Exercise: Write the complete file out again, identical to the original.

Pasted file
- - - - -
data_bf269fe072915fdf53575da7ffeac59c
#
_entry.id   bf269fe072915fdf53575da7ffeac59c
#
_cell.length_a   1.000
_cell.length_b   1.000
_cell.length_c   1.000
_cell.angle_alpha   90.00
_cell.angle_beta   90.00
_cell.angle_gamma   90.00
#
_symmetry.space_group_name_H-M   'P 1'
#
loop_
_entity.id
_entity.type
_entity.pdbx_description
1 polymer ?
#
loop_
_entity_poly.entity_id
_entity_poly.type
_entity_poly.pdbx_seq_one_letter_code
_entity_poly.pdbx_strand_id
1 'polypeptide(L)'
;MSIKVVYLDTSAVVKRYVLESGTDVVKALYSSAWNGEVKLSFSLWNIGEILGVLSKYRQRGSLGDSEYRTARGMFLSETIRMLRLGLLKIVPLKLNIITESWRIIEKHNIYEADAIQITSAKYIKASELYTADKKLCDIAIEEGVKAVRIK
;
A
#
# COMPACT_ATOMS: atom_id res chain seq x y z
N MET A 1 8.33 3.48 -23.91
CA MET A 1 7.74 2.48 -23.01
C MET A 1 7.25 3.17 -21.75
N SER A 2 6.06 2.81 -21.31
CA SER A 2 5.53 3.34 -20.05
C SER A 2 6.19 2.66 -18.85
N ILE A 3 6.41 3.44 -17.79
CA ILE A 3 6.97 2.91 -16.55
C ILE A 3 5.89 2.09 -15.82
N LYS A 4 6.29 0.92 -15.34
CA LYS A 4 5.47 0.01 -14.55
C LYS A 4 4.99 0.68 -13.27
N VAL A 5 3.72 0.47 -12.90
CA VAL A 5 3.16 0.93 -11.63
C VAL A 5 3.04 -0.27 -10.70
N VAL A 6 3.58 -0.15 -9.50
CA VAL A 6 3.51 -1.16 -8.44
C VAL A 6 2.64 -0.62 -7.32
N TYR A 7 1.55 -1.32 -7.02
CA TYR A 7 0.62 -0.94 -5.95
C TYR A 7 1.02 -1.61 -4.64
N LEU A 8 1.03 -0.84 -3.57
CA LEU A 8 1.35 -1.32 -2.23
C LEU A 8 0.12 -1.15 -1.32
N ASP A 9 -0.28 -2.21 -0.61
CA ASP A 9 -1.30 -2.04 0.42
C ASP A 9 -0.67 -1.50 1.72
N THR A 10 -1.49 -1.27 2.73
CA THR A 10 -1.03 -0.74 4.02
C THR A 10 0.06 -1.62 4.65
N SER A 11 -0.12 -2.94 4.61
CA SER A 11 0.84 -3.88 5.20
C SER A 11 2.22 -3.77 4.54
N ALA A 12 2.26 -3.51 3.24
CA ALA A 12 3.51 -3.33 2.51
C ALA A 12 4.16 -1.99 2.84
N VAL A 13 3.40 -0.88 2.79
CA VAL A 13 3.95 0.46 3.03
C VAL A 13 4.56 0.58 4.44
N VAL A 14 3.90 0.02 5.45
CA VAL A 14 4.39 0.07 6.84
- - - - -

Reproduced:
data_bf269fe072915fdf53575da7ffeac59c
#
_entry.id   bf269fe072915fdf53575da7ffeac59c
#
_cell.length_a   1.000
_cell.length_b   1.000
_cell.length_c   1.000
_cell.angle_alpha   90.00
_cell.angle_beta   90.00
_cell.angle_gamma   90.00
#
_symmetry.space_group_name_H-M   'P 1'
#
loop_
_entity.id
_entity.type
_entity.pdbx_description
1 polymer ?
#
loop_
_entity_poly.entity_id
_entity_poly.type
_entity_poly.pdbx_seq_one_letter_code
_entity_poly.pdbx_strand_id
1 'polypeptide(L)'
;MSIKVVYLDTSAVVKRYVLESGTDVVKALYSSAWNGEVKLSFSLWNIGEILGVLSKYRQRGSLGDSEYRTARGMFLSETIRMLRLGLLKIVPLKLNIITESWRIIEKHNIYEADAIQITSAKYIKASELYTADKKLCDIAIEEGVKAVRIK
;
A
#
# COMPACT_ATOMS: atom_id res chain seq x y z
N MET A 1 8.33 3.48 -23.91
CA MET A 1 7.74 2.48 -23.01
C MET A 1 7.25 3.17 -21.75
N SER A 2 6.06 2.81 -21.31
CA SER A 2 5.53 3.34 -20.05
C SER A 2 6.19 2.66 -18.85
N ILE A 3 6.41 3.44 -17.79
CA ILE A 3 6.97 2.91 -16.55
C ILE A 3 5.89 2.09 -15.82
N LYS A 4 6.29 0.92 -15.34
CA LYS A 4 5.47 0.01 -14.55
C LYS A 4 4.99 0.68 -13.27
N VAL A 5 3.72 0.47 -12.90
CA VAL A 5 3.16 0.93 -11.63
C VAL A 5 3.04 -0.27 -10.70
N VAL A 6 3.58 -0.15 -9.50
CA VAL A 6 3.51 -1.16 -8.44
C VAL A 6 2.64 -0.62 -7.32
N TYR A 7 1.55 -1.32 -7.02
CA TYR A 7 0.62 -0.94 -5.95
C TYR A 7 1.02 -1.61 -4.64
N LEU A 8 1.03 -0.84 -3.57
CA LEU A 8 1.35 -1.32 -2.23
C LEU A 8 0.12 -1.15 -1.32
N ASP A 9 -0.28 -2.21 -0.61
CA ASP A 9 -1.30 -2.04 0.42
C ASP A 9 -0.67 -1.50 1.72
N THR A 10 -1.49 -1.27 2.73
CA THR A 10 -1.03 -0.74 4.02
C THR A 10 0.06 -1.62 4.65
N SER A 11 -0.12 -2.94 4.61
CA SER A 11 0.84 -3.88 5.20
C SER A 11 2.22 -3.77 4.54
N ALA A 12 2.26 -3.51 3.24
CA ALA A 12 3.51 -3.33 2.51
C ALA A 12 4.16 -1.99 2.84
N VAL A 13 3.40 -0.88 2.79
CA VAL A 13 3.95 0.46 3.03
C VAL A 13 4.56 0.58 4.44
N VAL A 14 3.90 0.02 5.45
CA VAL A 14 4.39 0.07 6.84